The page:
Although the well-known Windows design actually places the list box below the box showing the single value, most older user interface designs (such as Motif) and current OS/X designs place the list box so that the currently-selected item is at the location of the box, so that you do not need to move the mouse to pick the same value. This was sometimes called a "popup list" or a "choice" or "chooser". However it seems that "drop-down list" is the common term used to describe these widgets nowadays.
A drop-down list differs from a combo box in that the entry portion of a drop-down list cannot be edited. The navigation field of a web browser is an example of a combo box rather than a drop-down list.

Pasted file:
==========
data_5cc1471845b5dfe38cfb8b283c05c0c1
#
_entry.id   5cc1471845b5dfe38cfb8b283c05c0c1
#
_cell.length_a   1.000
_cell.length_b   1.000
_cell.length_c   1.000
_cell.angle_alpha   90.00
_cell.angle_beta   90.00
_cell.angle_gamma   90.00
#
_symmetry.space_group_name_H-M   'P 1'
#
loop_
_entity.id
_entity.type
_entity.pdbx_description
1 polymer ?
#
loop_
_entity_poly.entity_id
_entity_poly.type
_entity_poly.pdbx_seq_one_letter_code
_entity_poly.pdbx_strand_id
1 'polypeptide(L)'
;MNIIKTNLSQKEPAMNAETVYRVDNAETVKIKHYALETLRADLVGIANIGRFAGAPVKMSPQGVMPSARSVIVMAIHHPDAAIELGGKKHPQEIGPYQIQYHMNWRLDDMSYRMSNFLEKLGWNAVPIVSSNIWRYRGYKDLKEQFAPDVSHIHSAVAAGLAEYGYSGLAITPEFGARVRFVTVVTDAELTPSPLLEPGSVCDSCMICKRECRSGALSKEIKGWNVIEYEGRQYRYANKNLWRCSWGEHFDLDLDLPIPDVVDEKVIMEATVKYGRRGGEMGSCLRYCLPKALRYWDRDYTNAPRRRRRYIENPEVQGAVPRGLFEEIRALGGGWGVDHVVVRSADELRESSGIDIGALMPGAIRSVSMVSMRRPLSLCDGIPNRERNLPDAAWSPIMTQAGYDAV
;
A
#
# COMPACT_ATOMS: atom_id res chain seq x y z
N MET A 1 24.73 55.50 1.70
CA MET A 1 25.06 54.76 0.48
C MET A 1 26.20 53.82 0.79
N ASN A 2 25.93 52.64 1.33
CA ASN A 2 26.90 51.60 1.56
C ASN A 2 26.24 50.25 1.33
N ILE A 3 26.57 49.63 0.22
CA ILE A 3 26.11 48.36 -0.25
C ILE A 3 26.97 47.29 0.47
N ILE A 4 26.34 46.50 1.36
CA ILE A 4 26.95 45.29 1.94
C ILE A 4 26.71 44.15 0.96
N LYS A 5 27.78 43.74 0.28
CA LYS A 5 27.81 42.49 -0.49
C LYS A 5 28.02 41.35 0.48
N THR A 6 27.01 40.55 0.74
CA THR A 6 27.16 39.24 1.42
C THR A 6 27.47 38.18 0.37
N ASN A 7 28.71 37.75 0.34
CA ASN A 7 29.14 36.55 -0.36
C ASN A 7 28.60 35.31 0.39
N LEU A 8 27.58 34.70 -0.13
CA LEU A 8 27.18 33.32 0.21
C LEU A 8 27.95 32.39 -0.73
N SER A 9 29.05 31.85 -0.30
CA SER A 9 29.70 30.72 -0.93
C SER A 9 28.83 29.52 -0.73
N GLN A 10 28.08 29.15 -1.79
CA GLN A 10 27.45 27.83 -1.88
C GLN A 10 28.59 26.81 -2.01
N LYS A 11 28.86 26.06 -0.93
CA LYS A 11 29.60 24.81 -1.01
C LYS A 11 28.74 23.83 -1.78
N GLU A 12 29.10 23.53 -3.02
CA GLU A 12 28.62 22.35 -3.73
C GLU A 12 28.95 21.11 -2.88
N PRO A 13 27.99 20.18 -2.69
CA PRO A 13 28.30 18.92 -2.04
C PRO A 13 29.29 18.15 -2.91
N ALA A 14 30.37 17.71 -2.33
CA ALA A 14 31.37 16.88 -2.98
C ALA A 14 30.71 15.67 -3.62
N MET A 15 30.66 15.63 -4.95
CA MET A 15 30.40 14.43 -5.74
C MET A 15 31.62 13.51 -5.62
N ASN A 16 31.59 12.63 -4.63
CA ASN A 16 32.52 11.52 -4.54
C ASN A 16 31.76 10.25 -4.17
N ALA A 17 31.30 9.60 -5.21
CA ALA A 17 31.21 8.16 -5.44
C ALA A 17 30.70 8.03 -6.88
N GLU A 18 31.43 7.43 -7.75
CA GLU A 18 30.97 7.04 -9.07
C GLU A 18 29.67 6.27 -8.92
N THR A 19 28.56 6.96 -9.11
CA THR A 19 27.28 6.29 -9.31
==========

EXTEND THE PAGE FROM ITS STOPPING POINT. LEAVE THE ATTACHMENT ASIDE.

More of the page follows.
A disadvantage of a drop-down list vs. a list box or tabs is that only one option is visible at a time and the user may not recognize the appearance of the control as containing a list of options.
This type of control is called a "Pop-up menu" on the Macintosh platform , however the term "popup menu" is used to refer to Context menus in other GUI systems. The Macintosh also has the notion of "Pop-down menus". The distinction is that, when the menu is closed, a pop-up menu's title shows the last-selected item while a pop-down menu shows a static title like a menu in the menu bar. Thus, the uses are different - popups are used to select a single option from a list while popdowns are used to issue commands or in cases where multiple options can be selected. An interactive live demo example of this type of list can be seen here
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